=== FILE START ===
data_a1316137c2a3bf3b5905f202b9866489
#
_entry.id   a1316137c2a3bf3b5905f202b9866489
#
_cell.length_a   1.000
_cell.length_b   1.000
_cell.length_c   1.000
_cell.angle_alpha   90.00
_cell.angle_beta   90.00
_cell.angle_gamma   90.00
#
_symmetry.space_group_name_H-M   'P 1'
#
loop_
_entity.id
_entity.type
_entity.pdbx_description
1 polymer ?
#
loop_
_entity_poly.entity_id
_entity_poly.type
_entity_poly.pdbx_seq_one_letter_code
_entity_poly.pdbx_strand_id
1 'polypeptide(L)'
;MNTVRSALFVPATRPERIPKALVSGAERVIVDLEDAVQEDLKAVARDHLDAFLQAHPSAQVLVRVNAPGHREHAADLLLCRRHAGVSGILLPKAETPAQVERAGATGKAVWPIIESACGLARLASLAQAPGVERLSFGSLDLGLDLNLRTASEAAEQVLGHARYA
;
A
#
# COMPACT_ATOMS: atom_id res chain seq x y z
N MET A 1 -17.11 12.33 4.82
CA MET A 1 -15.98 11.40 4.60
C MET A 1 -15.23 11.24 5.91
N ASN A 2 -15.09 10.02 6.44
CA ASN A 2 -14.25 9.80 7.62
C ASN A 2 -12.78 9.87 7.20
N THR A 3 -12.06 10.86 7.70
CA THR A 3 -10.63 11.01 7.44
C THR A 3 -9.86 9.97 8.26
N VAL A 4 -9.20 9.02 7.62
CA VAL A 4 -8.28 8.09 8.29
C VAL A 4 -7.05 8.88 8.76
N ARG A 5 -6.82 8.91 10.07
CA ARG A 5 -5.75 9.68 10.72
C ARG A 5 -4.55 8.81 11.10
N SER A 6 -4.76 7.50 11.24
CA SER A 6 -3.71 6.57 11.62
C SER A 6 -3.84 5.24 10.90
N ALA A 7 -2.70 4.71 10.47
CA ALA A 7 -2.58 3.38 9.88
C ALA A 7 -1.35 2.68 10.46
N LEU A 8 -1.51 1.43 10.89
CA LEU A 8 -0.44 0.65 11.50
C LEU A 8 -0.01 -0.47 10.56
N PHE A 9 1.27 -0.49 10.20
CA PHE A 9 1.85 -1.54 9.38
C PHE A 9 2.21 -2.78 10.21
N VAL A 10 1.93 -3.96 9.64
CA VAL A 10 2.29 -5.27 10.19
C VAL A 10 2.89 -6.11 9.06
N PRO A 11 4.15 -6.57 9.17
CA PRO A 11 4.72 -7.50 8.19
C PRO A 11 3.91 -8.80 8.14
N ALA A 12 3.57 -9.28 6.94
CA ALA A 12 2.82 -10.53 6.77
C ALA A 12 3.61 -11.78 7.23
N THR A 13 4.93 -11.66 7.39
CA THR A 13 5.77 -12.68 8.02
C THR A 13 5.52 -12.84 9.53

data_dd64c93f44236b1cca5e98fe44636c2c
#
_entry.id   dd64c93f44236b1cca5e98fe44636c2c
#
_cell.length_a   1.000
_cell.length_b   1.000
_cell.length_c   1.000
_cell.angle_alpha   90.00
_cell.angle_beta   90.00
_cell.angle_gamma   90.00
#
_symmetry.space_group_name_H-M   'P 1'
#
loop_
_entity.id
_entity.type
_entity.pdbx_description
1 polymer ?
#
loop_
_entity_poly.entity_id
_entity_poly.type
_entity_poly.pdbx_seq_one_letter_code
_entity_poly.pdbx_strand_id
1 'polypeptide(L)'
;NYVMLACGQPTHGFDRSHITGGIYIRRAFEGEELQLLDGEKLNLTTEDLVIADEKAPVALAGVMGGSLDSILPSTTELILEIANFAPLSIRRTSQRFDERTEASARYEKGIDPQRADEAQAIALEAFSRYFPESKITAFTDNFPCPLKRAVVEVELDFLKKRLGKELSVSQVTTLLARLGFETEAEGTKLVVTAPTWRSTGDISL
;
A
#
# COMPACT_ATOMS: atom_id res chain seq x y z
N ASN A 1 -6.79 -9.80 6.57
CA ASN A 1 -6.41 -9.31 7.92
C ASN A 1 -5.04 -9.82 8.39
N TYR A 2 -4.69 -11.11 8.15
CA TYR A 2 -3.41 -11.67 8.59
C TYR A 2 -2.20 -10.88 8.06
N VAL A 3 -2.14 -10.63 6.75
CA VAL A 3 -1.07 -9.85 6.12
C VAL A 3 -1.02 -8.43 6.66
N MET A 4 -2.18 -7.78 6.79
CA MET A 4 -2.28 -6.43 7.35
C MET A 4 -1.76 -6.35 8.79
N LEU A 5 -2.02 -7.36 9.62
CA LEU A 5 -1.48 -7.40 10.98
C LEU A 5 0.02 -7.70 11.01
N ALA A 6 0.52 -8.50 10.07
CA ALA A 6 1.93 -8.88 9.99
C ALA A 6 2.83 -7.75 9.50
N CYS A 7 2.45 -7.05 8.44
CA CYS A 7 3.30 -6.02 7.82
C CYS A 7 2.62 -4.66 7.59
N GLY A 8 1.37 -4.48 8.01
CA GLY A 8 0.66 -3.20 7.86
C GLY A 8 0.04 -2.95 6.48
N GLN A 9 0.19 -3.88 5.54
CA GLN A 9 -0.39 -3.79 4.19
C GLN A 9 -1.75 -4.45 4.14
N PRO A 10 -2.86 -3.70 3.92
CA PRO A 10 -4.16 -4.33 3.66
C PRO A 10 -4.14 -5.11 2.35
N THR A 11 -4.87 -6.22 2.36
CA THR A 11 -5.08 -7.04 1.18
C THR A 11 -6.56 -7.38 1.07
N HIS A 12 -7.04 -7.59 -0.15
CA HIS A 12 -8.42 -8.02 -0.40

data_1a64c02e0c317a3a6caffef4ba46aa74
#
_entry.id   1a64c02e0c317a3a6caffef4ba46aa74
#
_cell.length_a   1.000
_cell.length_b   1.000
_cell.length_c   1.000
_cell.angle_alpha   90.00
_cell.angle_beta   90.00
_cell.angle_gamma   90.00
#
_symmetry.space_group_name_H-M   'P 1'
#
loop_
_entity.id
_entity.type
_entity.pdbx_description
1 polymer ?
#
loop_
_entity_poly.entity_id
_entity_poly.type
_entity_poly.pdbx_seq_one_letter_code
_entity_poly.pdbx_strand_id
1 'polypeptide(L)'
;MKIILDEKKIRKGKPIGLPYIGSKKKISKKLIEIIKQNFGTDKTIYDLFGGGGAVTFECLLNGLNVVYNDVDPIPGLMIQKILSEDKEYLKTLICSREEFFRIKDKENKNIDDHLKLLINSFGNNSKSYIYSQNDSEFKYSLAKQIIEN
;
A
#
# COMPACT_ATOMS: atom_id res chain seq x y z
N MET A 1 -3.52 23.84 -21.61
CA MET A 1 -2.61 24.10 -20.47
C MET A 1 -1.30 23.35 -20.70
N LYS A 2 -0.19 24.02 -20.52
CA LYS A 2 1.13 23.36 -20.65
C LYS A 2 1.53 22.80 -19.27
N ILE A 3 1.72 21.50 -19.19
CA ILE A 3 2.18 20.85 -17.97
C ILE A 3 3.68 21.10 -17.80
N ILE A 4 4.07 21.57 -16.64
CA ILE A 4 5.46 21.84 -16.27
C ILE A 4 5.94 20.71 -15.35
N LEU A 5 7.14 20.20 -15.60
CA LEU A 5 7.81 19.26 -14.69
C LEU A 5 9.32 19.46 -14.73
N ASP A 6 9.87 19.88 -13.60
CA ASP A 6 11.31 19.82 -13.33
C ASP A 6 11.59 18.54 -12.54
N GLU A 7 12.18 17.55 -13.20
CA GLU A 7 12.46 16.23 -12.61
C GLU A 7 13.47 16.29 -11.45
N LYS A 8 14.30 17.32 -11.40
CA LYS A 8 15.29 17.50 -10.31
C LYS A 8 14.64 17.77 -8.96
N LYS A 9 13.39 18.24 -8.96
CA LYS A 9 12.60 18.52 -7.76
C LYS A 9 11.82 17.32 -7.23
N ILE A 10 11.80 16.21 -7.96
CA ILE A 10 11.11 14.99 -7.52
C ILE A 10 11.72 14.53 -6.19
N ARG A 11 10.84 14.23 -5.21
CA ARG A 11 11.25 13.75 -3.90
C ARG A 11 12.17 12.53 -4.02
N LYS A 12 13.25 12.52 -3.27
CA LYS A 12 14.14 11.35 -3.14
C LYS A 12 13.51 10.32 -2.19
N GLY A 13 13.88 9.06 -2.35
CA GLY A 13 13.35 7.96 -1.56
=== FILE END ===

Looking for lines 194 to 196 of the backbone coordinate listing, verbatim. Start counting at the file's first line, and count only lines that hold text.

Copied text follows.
C ILE A 10 11.72 14.53 -6.19
N ARG A 11 10.84 14.23 -5.21
CA ARG A 11 11.25 13.75 -3.90